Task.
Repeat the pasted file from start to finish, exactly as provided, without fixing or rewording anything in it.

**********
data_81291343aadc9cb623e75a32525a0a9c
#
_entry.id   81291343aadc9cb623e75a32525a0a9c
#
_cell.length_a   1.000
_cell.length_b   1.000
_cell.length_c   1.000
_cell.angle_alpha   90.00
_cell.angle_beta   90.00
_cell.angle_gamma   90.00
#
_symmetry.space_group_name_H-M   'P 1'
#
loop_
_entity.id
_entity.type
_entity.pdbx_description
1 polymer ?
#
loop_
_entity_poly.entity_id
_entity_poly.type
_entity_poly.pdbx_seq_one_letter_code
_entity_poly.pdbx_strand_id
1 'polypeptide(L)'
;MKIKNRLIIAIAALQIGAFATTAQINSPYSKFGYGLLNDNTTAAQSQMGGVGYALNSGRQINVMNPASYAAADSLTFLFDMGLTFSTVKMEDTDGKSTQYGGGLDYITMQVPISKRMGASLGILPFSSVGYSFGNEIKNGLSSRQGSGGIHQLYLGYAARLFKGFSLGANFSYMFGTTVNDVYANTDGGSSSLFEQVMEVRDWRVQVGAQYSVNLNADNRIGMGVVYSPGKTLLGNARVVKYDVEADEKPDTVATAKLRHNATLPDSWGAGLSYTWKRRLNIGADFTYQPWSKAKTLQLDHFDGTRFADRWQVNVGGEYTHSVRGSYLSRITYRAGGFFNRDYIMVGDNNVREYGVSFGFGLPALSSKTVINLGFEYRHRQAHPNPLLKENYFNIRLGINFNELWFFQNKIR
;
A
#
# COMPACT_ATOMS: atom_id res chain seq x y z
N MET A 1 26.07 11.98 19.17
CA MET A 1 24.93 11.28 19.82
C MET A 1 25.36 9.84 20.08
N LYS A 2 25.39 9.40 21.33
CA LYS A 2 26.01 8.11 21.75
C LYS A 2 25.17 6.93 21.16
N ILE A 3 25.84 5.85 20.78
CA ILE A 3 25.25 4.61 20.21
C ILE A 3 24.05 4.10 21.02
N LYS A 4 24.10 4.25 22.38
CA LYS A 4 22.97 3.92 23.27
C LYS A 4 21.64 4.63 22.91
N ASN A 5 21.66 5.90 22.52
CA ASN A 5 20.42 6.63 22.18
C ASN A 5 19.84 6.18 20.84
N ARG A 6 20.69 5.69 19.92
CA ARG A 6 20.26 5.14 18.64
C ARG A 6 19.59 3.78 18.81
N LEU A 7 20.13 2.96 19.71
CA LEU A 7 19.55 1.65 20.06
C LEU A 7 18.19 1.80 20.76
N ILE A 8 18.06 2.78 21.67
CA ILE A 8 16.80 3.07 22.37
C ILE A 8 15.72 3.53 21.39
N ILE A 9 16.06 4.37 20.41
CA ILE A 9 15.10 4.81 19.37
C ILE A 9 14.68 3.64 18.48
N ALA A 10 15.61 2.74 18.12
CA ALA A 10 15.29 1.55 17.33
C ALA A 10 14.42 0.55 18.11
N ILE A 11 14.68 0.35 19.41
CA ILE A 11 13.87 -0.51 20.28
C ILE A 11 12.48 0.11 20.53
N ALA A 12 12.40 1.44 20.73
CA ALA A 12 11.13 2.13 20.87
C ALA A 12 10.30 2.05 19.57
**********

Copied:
data_81291343aadc9cb623e75a32525a0a9c
#
_entry.id   81291343aadc9cb623e75a32525a0a9c
#
_cell.length_a   1.000
_cell.length_b   1.000
_cell.length_c   1.000
_cell.angle_alpha   90.00
_cell.angle_beta   90.00
_cell.angle_gamma   90.00
#
_symmetry.space_group_name_H-M   'P 1'
#
loop_
_entity.id
_entity.type
_entity.pdbx_description
1 polymer ?
#
loop_
_entity_poly.entity_id
_entity_poly.type
_entity_poly.pdbx_seq_one_letter_code
_entity_poly.pdbx_strand_id
1 'polypeptide(L)'
;MKIKNRLIIAIAALQIGAFATTAQINSPYSKFGYGLLNDNTTAAQSQMGGVGYALNSGRQINVMNPASYAAADSLTFLFDMGLTFSTVKMEDTDGKSTQYGGGLDYITMQVPISKRMGASLGILPFSSVGYSFGNEIKNGLSSRQGSGGIHQLYLGYAARLFKGFSLGANFSYMFGTTVNDVYANTDGGSSSLFEQVMEVRDWRVQVGAQYSVNLNADNRIGMGVVYSPGKTLLGNARVVKYDVEADEKPDTVATAKLRHNATLPDSWGAGLSYTWKRRLNIGADFTYQPWSKAKTLQLDHFDGTRFADRWQVNVGGEYTHSVRGSYLSRITYRAGGFFNRDYIMVGDNNVREYGVSFGFGLPALSSKTVINLGFEYRHRQAHPNPLLKENYFNIRLGINFNELWFFQNKIR
;
A
#
# COMPACT_ATOMS: atom_id res chain seq x y z
N MET A 1 26.07 11.98 19.17
CA MET A 1 24.93 11.28 19.82
C MET A 1 25.36 9.84 20.08
N LYS A 2 25.39 9.40 21.33
CA LYS A 2 26.01 8.11 21.75
C LYS A 2 25.17 6.93 21.16
N ILE A 3 25.84 5.85 20.78
CA ILE A 3 25.25 4.61 20.21
C ILE A 3 24.05 4.10 21.02
N LYS A 4 24.10 4.25 22.38
CA LYS A 4 22.97 3.92 23.27
C LYS A 4 21.64 4.63 22.91
N ASN A 5 21.66 5.90 22.52
CA ASN A 5 20.42 6.63 22.18
C ASN A 5 19.84 6.18 20.84
N ARG A 6 20.69 5.69 19.92
CA ARG A 6 20.26 5.14 18.64
C ARG A 6 19.59 3.78 18.81
N LEU A 7 20.13 2.96 19.71
CA LEU A 7 19.55 1.65 20.06
C LEU A 7 18.19 1.80 20.76
N ILE A 8 18.06 2.78 21.67
CA ILE A 8 16.80 3.07 22.37
C ILE A 8 15.72 3.53 21.39
N ILE A 9 16.06 4.37 20.41
CA ILE A 9 15.10 4.81 19.37
C ILE A 9 14.68 3.64 18.48
N ALA A 10 15.61 2.74 18.12
CA ALA A 10 15.29 1.55 17.33
C ALA A 10 14.42 0.55 18.11
N ILE A 11 14.68 0.35 19.41
CA ILE A 11 13.87 -0.51 20.28
C ILE A 11 12.48 0.11 20.53
N ALA A 12 12.40 1.44 20.73
CA ALA A 12 11.13 2.13 20.87
C ALA A 12 10.30 2.05 19.57